Nikon D3200 vs D5100 Musings
jamesgreen | Product Reviews & Previews | Published Jun 27, 2013
I was in the market for a new camera about 3 months ago, my old one being a Canon with 8 megapixels and feeling its age.
For my price range, I'd finally narrowed down my choices and was going to jump ship away from Canon in favor of Nikon's D3200. Just one thing made me hesitate - the D5100.
The price is very similar, with the D5100 only around £50 at the time of writing.
But the D5100 is older technology you say... but the choice really isn't so clear cut. So I'm going to cut throught the jargon and try to point out the differences in palin English!
Let's look at the basic standout features of each first (there really aren't that many as they are so similar):
At 100 - 6400, it's slightly better at low light settings than the D3200, so one up for the D5100, but only really a factor if shooting indoors most of the time.
The D5100 has a kind of 'tilt-and-swivel' screen, whereby the screen is hinged when pulled out, an attempt by Nikon to steal back some on Canon's thunder. Not sure this would be a deal-breaker for me though as I'm more of a viewfinder kind of guy!
The D5100 is good for around 660 shots, against the D3200's 540 shots. Most likely has to do with the greater processing required on the D3200 due to it having 24 megapixels against the D5100's 16 megapixels.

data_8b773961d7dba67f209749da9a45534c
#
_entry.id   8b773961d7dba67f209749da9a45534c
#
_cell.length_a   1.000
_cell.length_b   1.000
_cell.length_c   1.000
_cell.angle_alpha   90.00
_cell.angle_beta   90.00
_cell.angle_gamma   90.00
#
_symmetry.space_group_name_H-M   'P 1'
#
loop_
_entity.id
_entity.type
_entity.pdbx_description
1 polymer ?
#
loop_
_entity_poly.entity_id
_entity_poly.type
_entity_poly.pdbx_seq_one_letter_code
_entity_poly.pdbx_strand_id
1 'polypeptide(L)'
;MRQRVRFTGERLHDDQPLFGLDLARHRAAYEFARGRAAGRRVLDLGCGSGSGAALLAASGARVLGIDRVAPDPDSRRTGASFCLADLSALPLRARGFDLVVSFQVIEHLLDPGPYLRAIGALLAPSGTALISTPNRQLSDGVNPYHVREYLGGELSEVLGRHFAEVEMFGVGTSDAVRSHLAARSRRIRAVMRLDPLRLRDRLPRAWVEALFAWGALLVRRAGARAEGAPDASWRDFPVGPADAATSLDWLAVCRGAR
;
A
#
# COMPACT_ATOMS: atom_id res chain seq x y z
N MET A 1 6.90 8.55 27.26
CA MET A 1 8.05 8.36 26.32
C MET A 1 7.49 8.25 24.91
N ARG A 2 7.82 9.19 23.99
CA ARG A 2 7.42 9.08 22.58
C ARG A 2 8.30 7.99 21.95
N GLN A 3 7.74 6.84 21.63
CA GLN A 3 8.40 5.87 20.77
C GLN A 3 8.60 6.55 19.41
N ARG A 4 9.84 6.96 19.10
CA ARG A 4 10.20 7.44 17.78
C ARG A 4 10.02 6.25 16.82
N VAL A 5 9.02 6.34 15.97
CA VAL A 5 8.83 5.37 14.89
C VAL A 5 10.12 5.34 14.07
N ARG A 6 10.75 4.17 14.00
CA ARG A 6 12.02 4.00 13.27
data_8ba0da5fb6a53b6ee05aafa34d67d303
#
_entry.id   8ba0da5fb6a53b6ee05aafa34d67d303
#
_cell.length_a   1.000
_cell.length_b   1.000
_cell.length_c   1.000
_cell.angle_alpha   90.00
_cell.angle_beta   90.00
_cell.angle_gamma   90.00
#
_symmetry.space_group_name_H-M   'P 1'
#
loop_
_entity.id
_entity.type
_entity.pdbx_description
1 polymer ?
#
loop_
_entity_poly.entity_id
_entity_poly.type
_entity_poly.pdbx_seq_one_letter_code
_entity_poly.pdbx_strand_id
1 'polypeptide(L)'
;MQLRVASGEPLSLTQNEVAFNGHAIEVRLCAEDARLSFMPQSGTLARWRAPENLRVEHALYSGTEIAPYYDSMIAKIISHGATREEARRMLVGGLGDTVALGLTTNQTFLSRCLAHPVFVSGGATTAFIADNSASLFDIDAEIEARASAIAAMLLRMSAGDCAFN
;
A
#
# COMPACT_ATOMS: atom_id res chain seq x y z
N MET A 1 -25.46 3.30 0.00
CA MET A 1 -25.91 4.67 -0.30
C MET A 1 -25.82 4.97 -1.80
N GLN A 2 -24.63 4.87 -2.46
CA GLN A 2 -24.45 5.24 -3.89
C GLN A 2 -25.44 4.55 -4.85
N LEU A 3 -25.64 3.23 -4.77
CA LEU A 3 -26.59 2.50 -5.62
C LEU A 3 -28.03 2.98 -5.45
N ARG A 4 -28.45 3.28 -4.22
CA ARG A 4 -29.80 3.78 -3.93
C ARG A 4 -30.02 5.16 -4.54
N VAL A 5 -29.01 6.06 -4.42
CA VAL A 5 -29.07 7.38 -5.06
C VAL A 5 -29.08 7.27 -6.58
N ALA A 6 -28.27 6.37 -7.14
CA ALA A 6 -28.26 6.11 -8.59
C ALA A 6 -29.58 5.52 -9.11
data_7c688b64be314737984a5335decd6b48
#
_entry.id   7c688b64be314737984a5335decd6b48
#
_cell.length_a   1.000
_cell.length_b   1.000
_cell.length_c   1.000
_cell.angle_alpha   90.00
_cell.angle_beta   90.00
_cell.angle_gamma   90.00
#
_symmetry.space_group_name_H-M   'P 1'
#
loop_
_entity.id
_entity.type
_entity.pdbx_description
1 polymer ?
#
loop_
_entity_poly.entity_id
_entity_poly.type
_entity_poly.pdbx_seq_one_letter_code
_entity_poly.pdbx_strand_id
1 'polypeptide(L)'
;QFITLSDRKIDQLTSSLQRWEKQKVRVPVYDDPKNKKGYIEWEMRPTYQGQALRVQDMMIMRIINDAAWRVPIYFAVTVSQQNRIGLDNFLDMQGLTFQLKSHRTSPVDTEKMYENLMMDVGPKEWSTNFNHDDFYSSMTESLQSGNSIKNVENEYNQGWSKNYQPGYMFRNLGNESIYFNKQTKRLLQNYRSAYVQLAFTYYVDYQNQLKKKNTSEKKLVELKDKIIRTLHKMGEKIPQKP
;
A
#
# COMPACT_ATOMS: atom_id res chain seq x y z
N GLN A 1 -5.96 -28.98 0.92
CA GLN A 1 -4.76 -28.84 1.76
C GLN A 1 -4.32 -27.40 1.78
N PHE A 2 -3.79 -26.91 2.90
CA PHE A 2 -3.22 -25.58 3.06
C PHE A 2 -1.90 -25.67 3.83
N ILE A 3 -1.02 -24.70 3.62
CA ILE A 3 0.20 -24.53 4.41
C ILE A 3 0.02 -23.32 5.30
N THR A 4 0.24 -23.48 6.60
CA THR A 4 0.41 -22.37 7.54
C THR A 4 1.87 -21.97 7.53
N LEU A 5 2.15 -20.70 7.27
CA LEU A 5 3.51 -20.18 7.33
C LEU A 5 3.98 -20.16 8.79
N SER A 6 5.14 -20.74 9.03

The D5400 ways around 60g more than the D3200, which may not sound like much, but being bulkier as well due to the new screen deisgn, could be quite noticeable when out in the field.
Although both cameras are capable of shooting at full HD (1920 x 1080p), the D3200 is much more flexible where frame rates are concerned. It can also shoot in 720p - the advantage? Well, at 720p, it can shoot at 60 frames per second, which makes it much better for shooing slow-motion video. The D5100 can only shoot in full HD.
Probably the biggest difference between them on paper, The D3200 shoots at 24.2MP, against the D5100's 16.1MP. Again, not a deal-breaker unless you do lots of cropping and wish to make large-format prints, but still a nice-to-have.
At nearly 60g lighter and slightly smaller all round, it just has to be better for field work.
The D3200 has 2 feature the D5100 doesn't: a wireless sync for syncing to your tablet over the W-Fi network, and a GPS feature for Geo-tagging your photos automatically.
50 bucks is 50 bucks!
See my comparison chart for full list of differences.
The winner for me hands down was the D3200 as I tend to do field work predominantly.
The slow-motion video improvement also appealed, as did the wireless sync and the GPS features - I'm a sucker for technology!
However, having said that, if you're an indoor photographer, you may be swayed by the D5100's better ISO range, as you'll most likely prefer the improved ISO range.
Hope this was helpful to you all!